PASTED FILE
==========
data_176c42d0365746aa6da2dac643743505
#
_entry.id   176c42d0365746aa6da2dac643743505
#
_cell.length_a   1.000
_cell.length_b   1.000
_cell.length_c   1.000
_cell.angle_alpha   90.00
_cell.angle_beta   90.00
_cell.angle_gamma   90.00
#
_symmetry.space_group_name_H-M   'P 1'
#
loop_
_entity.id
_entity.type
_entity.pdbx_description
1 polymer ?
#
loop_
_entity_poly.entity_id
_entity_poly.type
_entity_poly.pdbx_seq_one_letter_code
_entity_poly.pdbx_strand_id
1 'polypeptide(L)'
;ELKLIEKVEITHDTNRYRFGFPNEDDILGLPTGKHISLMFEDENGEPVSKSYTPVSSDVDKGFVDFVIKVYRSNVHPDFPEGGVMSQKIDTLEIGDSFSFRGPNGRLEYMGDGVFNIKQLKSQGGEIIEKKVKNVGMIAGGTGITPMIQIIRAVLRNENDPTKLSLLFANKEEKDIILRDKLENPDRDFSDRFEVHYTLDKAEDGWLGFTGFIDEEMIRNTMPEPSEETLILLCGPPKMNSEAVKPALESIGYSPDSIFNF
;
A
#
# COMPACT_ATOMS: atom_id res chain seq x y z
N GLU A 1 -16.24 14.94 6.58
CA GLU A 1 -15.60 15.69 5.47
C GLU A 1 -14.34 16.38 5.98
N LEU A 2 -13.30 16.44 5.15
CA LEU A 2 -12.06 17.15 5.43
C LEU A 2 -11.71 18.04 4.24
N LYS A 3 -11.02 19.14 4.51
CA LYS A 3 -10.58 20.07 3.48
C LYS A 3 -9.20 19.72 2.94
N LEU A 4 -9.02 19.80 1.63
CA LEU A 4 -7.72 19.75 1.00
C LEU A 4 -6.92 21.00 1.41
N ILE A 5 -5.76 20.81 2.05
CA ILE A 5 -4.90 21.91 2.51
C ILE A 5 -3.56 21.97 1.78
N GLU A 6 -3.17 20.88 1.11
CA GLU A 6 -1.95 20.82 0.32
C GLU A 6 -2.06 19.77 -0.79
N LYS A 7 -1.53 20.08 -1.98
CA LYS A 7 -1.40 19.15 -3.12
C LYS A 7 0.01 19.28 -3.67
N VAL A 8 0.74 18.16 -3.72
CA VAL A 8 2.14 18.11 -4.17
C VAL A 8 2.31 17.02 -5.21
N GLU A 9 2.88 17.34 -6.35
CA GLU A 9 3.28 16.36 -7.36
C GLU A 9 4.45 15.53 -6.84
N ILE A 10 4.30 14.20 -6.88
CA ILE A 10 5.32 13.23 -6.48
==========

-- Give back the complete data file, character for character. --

data_176c42d0365746aa6da2dac643743505
#
_entry.id   176c42d0365746aa6da2dac643743505
#
_cell.length_a   1.000
_cell.length_b   1.000
_cell.length_c   1.000
_cell.angle_alpha   90.00
_cell.angle_beta   90.00
_cell.angle_gamma   90.00
#
_symmetry.space_group_name_H-M   'P 1'
#
loop_
_entity.id
_entity.type
_entity.pdbx_description
1 polymer ?
#
loop_
_entity_poly.entity_id
_entity_poly.type
_entity_poly.pdbx_seq_one_letter_code
_entity_poly.pdbx_strand_id
1 'polypeptide(L)'
;ELKLIEKVEITHDTNRYRFGFPNEDDILGLPTGKHISLMFEDENGEPVSKSYTPVSSDVDKGFVDFVIKVYRSNVHPDFPEGGVMSQKIDTLEIGDSFSFRGPNGRLEYMGDGVFNIKQLKSQGGEIIEKKVKNVGMIAGGTGITPMIQIIRAVLRNENDPTKLSLLFANKEEKDIILRDKLENPDRDFSDRFEVHYTLDKAEDGWLGFTGFIDEEMIRNTMPEPSEETLILLCGPPKMNSEAVKPALESIGYSPDSIFNF
;
A
#
# COMPACT_ATOMS: atom_id res chain seq x y z
N GLU A 1 -16.24 14.94 6.58
CA GLU A 1 -15.60 15.69 5.47
C GLU A 1 -14.34 16.38 5.98
N LEU A 2 -13.30 16.44 5.15
CA LEU A 2 -12.06 17.15 5.43
C LEU A 2 -11.71 18.04 4.24
N LYS A 3 -11.02 19.14 4.51
CA LYS A 3 -10.58 20.07 3.48
C LYS A 3 -9.20 19.72 2.94
N LEU A 4 -9.02 19.80 1.63
CA LEU A 4 -7.72 19.75 1.00
C LEU A 4 -6.92 21.00 1.41
N ILE A 5 -5.76 20.81 2.05
CA ILE A 5 -4.90 21.91 2.51
C ILE A 5 -3.56 21.97 1.78
N GLU A 6 -3.17 20.88 1.11
CA GLU A 6 -1.95 20.82 0.32
C GLU A 6 -2.06 19.77 -0.79
N LYS A 7 -1.53 20.08 -1.98
CA LYS A 7 -1.40 19.15 -3.12
C LYS A 7 0.01 19.28 -3.67
N VAL A 8 0.74 18.16 -3.72
CA VAL A 8 2.14 18.11 -4.17
C VAL A 8 2.31 17.02 -5.21
N GLU A 9 2.88 17.34 -6.35
CA GLU A 9 3.28 16.36 -7.36
C GLU A 9 4.45 15.53 -6.84
N ILE A 10 4.30 14.20 -6.88
CA ILE A 10 5.32 13.23 -6.48